US, Russian Defense Chiefs Discuss War in Ukraine in Rare Phone Call | news

Few details emerged from Friday’s talks, but both sides confirmed that they discussed the Ukraine war in the talks.

US Secretary of Defense Lloyd Austin has had a rare phone call with his Russian counterpart Sergei Shoigu, with the Ukraine war playing a role in the talks, according to the defense departments of both countries.

The Pentagon declined to provide details Friday, except that Austin, who initiated the call, stressed the need for lines of communication amid the war in Ukraine.

“Current international security issues – including the situation in Ukraine – were discussed,” the Russian Defense Ministry said.

Few details emerged from Friday’s talks – only the second phone call between the ministers since Moscow invaded Ukraine on February 24. Austin had already called on Moscow in May to introduce an “immediate ceasefire”.

The call comes as pro-Kremlin officials in eastern Ukraine said they would turn the country’s southern city of Kherson into a “fortress” while Kiev’s troops advanced. Ukraine said on Friday it had recaptured a total of 88 towns and villages in the region since it launched its offensive to retake Kherson in September.

Kyiv’s forces have been advancing along the west bank of the Dnieper River towards the region’s capital, Kherson, in recent weeks, supported by Western weapons.

Ukraine’s push south comes after a full-scale counteroffensive in the northeastern region of Kharkiv that severely disrupted Russia’s supply routes and logistics corridors in the eastern Donbass region.

“Russia is stepping up its aggression”

Meanwhile, US Secretary of State Antony Blinken said Washington saw no evidence that Russia was interested in ending its aggression against Ukraine and instead “doubled and tripled”. However, Austin said the US would remain in touch with Russia.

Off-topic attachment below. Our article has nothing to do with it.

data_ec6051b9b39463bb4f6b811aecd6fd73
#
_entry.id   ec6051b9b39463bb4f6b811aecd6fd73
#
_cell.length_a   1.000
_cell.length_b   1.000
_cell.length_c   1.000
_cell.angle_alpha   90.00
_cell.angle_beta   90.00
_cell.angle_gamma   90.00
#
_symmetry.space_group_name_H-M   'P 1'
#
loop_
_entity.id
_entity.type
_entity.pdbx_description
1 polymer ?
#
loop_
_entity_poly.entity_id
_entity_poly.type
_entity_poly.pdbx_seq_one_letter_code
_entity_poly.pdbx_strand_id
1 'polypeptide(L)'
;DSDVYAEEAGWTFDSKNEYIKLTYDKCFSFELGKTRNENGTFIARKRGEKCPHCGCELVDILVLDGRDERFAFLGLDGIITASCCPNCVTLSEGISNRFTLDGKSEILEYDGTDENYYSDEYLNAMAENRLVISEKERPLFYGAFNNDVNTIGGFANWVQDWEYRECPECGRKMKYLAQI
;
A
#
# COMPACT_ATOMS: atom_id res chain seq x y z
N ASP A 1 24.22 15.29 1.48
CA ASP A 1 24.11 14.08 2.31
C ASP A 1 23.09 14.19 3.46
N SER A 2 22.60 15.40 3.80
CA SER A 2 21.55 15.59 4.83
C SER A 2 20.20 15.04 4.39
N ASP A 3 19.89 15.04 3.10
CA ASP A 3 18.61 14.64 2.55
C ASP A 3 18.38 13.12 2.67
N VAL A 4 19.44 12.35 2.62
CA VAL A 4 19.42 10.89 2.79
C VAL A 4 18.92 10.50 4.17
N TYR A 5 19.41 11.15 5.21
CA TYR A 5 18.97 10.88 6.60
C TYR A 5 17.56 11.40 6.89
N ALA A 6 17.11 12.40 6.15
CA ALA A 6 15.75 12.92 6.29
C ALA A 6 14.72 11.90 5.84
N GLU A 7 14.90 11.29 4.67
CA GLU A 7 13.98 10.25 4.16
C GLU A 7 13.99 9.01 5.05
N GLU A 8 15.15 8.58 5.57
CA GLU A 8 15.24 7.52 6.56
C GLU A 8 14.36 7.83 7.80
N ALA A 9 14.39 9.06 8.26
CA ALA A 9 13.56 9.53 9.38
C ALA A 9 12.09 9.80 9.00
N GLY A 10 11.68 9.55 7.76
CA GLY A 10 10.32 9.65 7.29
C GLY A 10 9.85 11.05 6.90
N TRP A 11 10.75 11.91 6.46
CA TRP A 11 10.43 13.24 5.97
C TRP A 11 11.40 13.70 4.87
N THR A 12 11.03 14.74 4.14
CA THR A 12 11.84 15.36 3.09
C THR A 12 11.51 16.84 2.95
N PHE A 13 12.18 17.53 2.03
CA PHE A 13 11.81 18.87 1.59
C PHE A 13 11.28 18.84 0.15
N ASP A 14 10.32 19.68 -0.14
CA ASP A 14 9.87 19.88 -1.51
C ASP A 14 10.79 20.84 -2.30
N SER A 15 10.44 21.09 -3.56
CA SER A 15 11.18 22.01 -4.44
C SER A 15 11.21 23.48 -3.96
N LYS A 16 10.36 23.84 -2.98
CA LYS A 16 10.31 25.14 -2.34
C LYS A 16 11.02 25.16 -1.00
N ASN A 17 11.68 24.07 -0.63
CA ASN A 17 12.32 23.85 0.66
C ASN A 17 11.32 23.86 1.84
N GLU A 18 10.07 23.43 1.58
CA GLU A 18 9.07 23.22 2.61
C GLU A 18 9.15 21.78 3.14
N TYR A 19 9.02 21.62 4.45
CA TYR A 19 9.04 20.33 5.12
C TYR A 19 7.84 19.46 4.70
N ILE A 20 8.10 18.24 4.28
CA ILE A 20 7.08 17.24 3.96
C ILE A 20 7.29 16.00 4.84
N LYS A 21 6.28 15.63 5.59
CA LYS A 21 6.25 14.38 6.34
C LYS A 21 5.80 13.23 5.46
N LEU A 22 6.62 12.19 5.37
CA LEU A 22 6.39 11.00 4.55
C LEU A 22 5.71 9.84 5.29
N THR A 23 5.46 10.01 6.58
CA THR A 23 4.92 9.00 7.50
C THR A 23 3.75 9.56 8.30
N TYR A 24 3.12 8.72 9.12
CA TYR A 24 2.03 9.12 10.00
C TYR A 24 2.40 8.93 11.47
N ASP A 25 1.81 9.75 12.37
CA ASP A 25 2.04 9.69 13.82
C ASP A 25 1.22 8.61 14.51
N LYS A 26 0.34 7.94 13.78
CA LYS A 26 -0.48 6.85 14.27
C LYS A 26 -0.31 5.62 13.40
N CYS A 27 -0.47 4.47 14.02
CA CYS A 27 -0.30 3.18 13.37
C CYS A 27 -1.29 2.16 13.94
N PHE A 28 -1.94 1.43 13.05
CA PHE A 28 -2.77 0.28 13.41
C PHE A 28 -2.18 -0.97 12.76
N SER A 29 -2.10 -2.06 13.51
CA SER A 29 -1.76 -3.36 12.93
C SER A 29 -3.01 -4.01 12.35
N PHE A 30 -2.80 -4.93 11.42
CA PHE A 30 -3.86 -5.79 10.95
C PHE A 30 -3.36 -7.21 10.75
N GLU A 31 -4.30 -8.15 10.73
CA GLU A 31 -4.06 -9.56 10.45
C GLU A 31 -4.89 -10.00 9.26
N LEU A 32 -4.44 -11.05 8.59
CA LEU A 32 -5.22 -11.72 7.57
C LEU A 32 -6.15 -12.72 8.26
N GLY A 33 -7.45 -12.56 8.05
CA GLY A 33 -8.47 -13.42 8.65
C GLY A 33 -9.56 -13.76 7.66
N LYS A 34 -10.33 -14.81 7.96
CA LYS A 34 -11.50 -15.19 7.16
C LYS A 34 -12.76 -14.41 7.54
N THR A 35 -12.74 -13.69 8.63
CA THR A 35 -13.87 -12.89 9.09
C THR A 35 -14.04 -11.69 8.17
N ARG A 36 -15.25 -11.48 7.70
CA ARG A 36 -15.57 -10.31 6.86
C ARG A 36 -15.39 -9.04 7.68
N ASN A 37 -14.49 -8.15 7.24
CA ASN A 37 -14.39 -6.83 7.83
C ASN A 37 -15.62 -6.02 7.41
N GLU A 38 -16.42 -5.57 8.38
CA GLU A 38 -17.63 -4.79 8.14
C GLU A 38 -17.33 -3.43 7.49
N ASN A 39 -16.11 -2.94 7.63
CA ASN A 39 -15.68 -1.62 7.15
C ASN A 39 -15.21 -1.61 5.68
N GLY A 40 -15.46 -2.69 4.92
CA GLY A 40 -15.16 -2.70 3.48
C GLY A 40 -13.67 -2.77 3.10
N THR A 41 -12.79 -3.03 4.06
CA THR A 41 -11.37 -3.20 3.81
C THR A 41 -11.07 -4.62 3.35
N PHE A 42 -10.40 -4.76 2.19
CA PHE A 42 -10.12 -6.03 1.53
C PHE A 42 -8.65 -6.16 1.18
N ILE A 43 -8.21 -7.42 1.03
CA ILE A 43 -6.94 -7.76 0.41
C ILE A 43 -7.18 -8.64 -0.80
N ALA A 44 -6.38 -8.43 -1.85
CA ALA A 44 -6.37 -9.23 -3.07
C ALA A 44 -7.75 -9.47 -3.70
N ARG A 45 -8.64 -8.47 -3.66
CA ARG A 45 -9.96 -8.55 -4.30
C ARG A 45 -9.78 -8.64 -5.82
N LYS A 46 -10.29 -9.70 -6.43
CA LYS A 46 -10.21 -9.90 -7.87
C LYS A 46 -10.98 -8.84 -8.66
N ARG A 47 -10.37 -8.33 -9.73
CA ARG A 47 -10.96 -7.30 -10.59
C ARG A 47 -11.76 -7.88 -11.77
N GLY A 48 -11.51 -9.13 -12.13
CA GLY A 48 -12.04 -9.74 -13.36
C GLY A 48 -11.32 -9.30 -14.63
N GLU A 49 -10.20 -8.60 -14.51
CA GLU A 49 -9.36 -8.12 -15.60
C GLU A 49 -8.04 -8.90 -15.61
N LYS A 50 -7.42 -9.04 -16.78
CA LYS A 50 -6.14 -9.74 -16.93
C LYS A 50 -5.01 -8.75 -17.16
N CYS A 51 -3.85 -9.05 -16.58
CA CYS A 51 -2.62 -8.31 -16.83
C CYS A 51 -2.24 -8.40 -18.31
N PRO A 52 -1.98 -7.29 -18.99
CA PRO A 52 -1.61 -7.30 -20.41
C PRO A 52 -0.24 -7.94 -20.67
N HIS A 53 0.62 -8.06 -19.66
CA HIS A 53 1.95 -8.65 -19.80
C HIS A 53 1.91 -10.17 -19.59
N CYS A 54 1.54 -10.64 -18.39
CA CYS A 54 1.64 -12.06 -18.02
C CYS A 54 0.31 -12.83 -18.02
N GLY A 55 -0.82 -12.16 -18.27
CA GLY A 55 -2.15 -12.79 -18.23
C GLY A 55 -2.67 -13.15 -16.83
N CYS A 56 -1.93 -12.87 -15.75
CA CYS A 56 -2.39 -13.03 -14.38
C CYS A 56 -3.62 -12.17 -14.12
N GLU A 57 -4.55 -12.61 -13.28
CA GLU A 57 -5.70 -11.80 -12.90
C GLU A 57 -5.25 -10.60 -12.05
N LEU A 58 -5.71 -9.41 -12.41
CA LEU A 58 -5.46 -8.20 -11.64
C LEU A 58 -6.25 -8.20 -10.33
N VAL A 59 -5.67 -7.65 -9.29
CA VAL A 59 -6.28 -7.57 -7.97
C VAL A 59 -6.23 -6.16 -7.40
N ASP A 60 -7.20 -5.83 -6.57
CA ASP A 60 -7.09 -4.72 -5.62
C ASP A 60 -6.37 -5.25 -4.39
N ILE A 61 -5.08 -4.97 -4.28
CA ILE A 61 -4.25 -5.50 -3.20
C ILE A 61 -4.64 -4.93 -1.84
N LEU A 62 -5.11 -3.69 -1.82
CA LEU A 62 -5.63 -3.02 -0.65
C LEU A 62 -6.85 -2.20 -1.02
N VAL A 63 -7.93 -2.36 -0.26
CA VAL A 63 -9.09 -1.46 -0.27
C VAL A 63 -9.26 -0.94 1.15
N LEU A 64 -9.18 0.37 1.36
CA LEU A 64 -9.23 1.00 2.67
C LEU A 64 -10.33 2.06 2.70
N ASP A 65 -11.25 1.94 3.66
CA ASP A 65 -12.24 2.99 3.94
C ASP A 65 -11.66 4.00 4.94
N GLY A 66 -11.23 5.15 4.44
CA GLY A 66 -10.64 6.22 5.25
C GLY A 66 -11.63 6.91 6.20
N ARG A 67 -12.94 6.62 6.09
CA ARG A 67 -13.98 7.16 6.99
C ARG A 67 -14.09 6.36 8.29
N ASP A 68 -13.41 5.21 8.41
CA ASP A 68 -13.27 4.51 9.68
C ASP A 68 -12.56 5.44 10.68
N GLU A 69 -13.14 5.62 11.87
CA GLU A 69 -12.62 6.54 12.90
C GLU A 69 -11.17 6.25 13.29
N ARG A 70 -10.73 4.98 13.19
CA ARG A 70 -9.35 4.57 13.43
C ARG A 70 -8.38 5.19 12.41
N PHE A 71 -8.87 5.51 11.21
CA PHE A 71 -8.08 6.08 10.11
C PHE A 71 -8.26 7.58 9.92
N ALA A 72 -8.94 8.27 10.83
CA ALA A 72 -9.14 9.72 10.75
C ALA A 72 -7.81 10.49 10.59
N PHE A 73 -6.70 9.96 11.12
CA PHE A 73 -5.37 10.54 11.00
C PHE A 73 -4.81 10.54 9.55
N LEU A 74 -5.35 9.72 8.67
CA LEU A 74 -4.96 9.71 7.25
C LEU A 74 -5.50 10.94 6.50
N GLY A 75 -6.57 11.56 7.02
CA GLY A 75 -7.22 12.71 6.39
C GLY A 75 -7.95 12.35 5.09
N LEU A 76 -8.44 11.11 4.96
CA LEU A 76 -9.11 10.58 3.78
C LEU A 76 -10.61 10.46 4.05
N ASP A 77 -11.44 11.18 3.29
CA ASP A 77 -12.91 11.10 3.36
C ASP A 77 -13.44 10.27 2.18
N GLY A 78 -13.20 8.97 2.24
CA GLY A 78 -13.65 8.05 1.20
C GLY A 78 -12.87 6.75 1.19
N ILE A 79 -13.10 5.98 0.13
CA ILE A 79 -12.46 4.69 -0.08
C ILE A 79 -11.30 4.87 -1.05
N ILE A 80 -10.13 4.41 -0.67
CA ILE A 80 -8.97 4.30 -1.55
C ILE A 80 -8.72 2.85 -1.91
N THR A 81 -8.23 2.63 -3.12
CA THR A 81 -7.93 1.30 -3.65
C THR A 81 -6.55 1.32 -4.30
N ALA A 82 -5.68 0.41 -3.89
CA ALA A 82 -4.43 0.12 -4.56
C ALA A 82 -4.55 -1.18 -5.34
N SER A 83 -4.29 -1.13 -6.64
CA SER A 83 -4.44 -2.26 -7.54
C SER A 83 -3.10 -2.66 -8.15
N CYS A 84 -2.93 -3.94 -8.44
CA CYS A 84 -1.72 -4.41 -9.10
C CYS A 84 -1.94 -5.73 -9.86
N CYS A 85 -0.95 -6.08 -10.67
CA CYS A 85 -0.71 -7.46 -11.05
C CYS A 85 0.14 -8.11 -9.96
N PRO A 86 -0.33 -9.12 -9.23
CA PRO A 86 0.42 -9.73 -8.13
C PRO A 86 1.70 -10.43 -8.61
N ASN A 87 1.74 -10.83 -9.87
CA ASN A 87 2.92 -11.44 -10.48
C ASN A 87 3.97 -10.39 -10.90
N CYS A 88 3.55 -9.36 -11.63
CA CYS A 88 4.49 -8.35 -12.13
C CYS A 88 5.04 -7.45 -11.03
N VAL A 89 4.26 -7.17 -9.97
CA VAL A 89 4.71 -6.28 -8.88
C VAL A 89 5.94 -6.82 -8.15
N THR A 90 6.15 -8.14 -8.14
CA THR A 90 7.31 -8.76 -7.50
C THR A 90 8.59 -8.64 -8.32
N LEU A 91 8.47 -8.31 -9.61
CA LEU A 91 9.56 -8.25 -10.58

“We haven’t seen any evidence of that at the moment. On the contrary, we see Russia doubling and tripling its aggression,” Blinken said at a joint press conference with French Foreign Minister Catherine Colonna.

Russia attacks “terribly”.

Blinken cited Russia’s recent attacks on power plants and other civilian infrastructure in Ukraine and the mobilization of troops, which Blinken described as “appalling cannon fodder that Putin is trying to throw into the war.”

“The fundamental difference is that Ukrainians are fighting for their country, their country, their future. Russia isn’t, and the sooner President Putin understands that and comes to that conclusion, the sooner we’ll be able to end this war,” Blinken said.

Meanwhile, Ukraine’s energy minister said Russian airstrikes have hit at least half of Ukraine’s thermal generation capacity and caused billions of dollars in damage since Oct. 10, though not all of those power plants have completely stopped working.

German Galushchenko told Reuters that Ukraine may need electricity imports to weather the winter after attacks hit 30 to 40 percent of electricity infrastructure and traders were already negotiating with suppliers.

Ukrainian President Volodymyr Zelenskyy on Friday urged the West to warn Russia not to blow up a dam in southern Ukraine that would cause severe flooding.

Russia has accused Ukraine of firing rockets at the dam and planning to demolish it, which Kiev officials said was a sign Russia could blow it up and blame Ukraine.

Neither side presented evidence to support their claims.

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